Welcome to an ongoing series of ‘UI/Branding Teardowns’ at Vyxl. The articles in this series are not intended to be excessively deep, but focus on key aspects of a game titles’ UI and Branding; providing a summary intended for design reference.
RaceRoom Racing Experience (RRRE / R3E)
R3E is a free-to-play racing simulation title developed by Sector3 (previously known as SimBin). The title offers a small selection of free Cars and Tracks, with the option to unlock additional content by purchasing in-app-currency known as vRP.
- Slick, sharp, modern(ish) presentation
- Muted colour scheme
- Neatly embedded (Web) Portal to help drive community engagement and sales of in-app-currency ‘vRP’
- Cars and content visually well-presented, shown at suitable scales
- Button styles are chunky and present a tactile feeling
- Well-thought-out Car & Track summary/Race Launch screen
- Beautiful background elements and screenshot treatments used throughout
- UX frustration with screen navigation not clearly showing status of available content
- Over-bright (nearly all-white) UI presentation: not ideal for gamers in dark rooms, or who are playing night-time races and accessing the UI occasionally
- Pixelated buttons; unclear and uninspiring hover states
- Frustrating screen pagination
- Secondary ‘radial’ UI details appear too small/fiddly and doesn’t connect cleanly with the Primary UI section to the left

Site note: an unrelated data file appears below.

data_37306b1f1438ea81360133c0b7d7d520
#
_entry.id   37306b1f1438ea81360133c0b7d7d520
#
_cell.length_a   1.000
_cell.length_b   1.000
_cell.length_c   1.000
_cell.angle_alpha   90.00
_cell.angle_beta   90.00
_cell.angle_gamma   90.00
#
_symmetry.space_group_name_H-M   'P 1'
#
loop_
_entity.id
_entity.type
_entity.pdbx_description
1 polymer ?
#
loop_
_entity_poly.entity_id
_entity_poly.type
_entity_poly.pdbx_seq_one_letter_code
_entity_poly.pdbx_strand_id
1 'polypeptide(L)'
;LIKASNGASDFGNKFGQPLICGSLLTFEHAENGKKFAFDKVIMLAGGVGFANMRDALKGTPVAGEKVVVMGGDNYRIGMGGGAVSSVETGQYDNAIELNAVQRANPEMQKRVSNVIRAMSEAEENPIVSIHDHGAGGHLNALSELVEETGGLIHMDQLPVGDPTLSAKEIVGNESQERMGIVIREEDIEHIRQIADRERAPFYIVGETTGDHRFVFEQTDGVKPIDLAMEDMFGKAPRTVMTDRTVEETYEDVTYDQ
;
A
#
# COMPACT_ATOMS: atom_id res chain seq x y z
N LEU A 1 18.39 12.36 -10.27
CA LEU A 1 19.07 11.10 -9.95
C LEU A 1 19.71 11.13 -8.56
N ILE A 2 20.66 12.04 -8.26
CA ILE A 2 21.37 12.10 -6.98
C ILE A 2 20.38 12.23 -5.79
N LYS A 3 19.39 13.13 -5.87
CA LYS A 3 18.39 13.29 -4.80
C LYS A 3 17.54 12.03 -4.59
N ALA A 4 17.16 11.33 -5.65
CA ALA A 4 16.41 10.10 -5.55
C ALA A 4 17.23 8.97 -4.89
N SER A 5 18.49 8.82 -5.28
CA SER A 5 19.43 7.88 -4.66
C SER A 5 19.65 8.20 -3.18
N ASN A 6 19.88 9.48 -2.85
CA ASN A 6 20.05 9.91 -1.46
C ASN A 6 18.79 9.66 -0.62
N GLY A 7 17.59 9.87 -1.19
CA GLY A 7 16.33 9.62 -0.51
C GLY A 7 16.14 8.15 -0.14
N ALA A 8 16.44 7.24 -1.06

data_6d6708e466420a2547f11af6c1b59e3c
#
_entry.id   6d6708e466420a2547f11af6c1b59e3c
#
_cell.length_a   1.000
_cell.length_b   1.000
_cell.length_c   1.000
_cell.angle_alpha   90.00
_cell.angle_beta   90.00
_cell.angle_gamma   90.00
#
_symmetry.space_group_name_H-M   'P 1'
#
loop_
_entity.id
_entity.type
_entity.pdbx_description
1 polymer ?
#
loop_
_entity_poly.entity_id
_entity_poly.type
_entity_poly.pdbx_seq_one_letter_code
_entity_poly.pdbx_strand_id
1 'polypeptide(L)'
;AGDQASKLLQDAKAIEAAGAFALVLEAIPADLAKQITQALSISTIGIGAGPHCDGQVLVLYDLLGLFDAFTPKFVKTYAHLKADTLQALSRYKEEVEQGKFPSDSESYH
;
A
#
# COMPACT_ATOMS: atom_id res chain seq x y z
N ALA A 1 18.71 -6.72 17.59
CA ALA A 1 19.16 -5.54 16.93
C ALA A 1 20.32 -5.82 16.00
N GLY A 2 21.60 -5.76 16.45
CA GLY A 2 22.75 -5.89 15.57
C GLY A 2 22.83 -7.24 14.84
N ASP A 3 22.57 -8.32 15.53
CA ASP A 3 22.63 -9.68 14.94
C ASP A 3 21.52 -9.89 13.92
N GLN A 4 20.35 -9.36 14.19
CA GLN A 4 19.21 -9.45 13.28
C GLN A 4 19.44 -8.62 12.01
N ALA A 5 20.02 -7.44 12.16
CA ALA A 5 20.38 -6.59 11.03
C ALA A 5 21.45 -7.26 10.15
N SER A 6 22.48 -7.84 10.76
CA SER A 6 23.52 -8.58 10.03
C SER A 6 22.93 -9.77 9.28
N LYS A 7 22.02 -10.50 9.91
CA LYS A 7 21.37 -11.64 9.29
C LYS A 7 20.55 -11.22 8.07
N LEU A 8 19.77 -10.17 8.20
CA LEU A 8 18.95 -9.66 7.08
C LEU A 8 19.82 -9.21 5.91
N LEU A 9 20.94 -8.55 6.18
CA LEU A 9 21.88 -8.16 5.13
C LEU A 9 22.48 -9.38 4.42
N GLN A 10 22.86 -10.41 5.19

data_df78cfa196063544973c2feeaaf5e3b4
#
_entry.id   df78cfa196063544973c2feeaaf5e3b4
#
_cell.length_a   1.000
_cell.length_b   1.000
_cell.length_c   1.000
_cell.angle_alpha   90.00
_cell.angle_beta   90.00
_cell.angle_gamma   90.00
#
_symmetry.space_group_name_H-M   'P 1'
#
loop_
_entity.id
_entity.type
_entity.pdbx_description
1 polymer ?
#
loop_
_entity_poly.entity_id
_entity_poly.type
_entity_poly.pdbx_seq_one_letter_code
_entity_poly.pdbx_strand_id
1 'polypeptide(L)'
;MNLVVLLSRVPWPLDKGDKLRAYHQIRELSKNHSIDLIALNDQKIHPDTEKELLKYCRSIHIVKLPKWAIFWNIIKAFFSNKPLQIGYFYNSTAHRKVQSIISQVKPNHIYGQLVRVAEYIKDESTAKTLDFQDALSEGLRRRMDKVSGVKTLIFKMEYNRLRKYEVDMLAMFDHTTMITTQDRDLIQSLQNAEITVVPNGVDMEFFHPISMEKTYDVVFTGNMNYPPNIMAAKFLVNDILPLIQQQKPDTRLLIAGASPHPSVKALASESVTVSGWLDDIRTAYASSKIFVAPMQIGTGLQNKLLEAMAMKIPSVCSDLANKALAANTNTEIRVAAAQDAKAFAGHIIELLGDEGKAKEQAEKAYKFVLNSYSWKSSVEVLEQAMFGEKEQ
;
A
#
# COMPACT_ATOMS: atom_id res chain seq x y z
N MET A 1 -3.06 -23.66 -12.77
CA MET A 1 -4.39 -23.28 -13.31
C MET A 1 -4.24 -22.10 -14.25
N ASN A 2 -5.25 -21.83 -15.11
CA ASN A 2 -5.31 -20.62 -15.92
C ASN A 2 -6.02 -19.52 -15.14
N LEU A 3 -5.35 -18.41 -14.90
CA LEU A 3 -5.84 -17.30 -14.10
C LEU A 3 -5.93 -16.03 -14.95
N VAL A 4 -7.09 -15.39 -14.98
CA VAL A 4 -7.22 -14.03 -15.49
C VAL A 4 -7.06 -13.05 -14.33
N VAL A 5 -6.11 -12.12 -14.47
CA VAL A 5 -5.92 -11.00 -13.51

- Poor choice of primary font (‘Microgrammad‘) – a bold, ‘sci-fi’ style which offers readability issues at smaller scales
- Unclear popup/dialogue box design and layout (eg; Quit confirmation)
- Some poor iconography
- Key RACEROOM branding is strong; clearly communicates ‘Racing’
- Primary logo device -arguably- contains subtle ‘rR’ (or ‘Rr’ depending which way you read it)
- Primary logo decal very similar to that of pre-existing MotorSport Vision: owners of a number of UK race circuits including Brands Hatch and Snetterton.
- Convoluted product title and confusing acronyms (RaceRoom Racing Experience/RRRE/R3E) may diminish brand recognition and confuse communication within gaming community and for sales
In order to highlight one of the key UX issues mentioned above, let’s select a Car class, perhaps GTR2:
Now let’s select a Car, perhaps the RUF RT12R:
Only now the user discovers neither the Car (or its multiple liveries) is available.
Vyxl final thoughts
Overall, R3E’s UI is clean, chunky and likeable. Style-wise it feels dated but functions well at a basic level. It’s only through the trial and error of trying to find available content that a key -and significant- UX frustration appears. And significant because it affects the Player regardless of whether they freeload entirely or spend large amounts of real, hard cash on vRP’s to buy content (something the developer really wants you to do).
There is also a missed opportunity of collectionism here too- by clearly displaying owned content at the top hierarchical levels, Players maybe more likely to engage with completionism: something the Gran Turismo titles of old hinged a great deal of their gaming satisfaction around.
The branding is solid overall, but weakened by confusing titles/acronyms and a far-too-similar (and pre-existing) logo device with the UK’s MotorSport Vision company. Eurogamer reviewed RaceRoom in 2014 and called it “the best racing game you’ve never heard of”. I can’t help feeling the branding -and that title confusion- is partially responsible.
So here, within a reasonably short article, Vyxl presents UI and Branding issues which arguably affect a titles’ sales and monetisation success.